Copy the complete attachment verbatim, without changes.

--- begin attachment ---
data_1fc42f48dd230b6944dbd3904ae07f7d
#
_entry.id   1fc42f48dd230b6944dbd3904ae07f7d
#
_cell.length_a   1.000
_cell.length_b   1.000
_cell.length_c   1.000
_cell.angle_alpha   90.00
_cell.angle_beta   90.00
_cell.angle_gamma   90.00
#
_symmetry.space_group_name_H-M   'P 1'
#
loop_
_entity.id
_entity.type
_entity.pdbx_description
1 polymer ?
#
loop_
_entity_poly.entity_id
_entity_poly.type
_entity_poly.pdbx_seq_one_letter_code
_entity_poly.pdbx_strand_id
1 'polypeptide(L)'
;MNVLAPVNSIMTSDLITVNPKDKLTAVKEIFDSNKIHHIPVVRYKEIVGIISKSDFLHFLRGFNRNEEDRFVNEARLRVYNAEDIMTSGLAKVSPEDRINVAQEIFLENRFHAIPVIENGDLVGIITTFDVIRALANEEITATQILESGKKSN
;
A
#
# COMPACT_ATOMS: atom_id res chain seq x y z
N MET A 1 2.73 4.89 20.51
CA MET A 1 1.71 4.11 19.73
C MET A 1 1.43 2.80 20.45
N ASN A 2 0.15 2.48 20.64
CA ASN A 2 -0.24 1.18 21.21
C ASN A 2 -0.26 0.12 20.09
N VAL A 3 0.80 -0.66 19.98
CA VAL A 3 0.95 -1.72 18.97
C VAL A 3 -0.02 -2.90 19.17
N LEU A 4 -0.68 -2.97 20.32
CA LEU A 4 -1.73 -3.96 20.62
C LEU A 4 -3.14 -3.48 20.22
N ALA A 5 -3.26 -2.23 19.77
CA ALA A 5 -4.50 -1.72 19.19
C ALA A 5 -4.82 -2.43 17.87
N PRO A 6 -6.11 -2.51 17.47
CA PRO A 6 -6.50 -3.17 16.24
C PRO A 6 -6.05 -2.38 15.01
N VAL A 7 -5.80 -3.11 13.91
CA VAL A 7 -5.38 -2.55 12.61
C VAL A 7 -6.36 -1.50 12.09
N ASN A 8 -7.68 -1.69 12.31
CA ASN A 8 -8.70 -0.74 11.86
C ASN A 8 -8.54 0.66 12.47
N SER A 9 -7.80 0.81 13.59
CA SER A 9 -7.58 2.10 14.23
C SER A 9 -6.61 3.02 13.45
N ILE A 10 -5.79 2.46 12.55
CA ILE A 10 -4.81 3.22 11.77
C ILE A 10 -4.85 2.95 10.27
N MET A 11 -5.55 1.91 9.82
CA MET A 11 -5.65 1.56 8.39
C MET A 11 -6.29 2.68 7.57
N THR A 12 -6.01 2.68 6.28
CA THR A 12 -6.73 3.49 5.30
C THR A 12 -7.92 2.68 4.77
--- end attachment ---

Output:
data_1fc42f48dd230b6944dbd3904ae07f7d
#
_entry.id   1fc42f48dd230b6944dbd3904ae07f7d
#
_cell.length_a   1.000
_cell.length_b   1.000
_cell.length_c   1.000
_cell.angle_alpha   90.00
_cell.angle_beta   90.00
_cell.angle_gamma   90.00
#
_symmetry.space_group_name_H-M   'P 1'
#
loop_
_entity.id
_entity.type
_entity.pdbx_description
1 polymer ?
#
loop_
_entity_poly.entity_id
_entity_poly.type
_entity_poly.pdbx_seq_one_letter_code
_entity_poly.pdbx_strand_id
1 'polypeptide(L)'
;MNVLAPVNSIMTSDLITVNPKDKLTAVKEIFDSNKIHHIPVVRYKEIVGIISKSDFLHFLRGFNRNEEDRFVNEARLRVYNAEDIMTSGLAKVSPEDRINVAQEIFLENRFHAIPVIENGDLVGIITTFDVIRALANEEITATQILESGKKSN
;
A
#
# COMPACT_ATOMS: atom_id res chain seq x y z
N MET A 1 2.73 4.89 20.51
CA MET A 1 1.71 4.11 19.73
C MET A 1 1.43 2.80 20.45
N ASN A 2 0.15 2.48 20.64
CA ASN A 2 -0.24 1.18 21.21
C ASN A 2 -0.26 0.12 20.09
N VAL A 3 0.80 -0.66 19.98
CA VAL A 3 0.95 -1.72 18.97
C VAL A 3 -0.02 -2.90 19.17
N LEU A 4 -0.68 -2.97 20.32
CA LEU A 4 -1.73 -3.96 20.62
C LEU A 4 -3.14 -3.48 20.22
N ALA A 5 -3.26 -2.23 19.77
CA ALA A 5 -4.50 -1.72 19.19
C ALA A 5 -4.82 -2.43 17.87
N PRO A 6 -6.11 -2.51 17.47
CA PRO A 6 -6.50 -3.17 16.24
C PRO A 6 -6.05 -2.38 15.01
N VAL A 7 -5.80 -3.11 13.91
CA VAL A 7 -5.38 -2.55 12.61
C VAL A 7 -6.36 -1.50 12.09
N ASN A 8 -7.68 -1.69 12.31
CA ASN A 8 -8.70 -0.74 11.86
C ASN A 8 -8.54 0.66 12.47
N SER A 9 -7.80 0.81 13.59
CA SER A 9 -7.58 2.10 14.23
C SER A 9 -6.61 3.02 13.45
N ILE A 10 -5.79 2.46 12.55
CA ILE A 10 -4.81 3.22 11.77
C ILE A 10 -4.85 2.95 10.27
N MET A 11 -5.55 1.91 9.82
CA MET A 11 -5.65 1.56 8.39
C MET A 11 -6.29 2.68 7.57
N THR A 12 -6.01 2.68 6.28
CA THR A 12 -6.73 3.49 5.30
C THR A 12 -7.92 2.68 4.77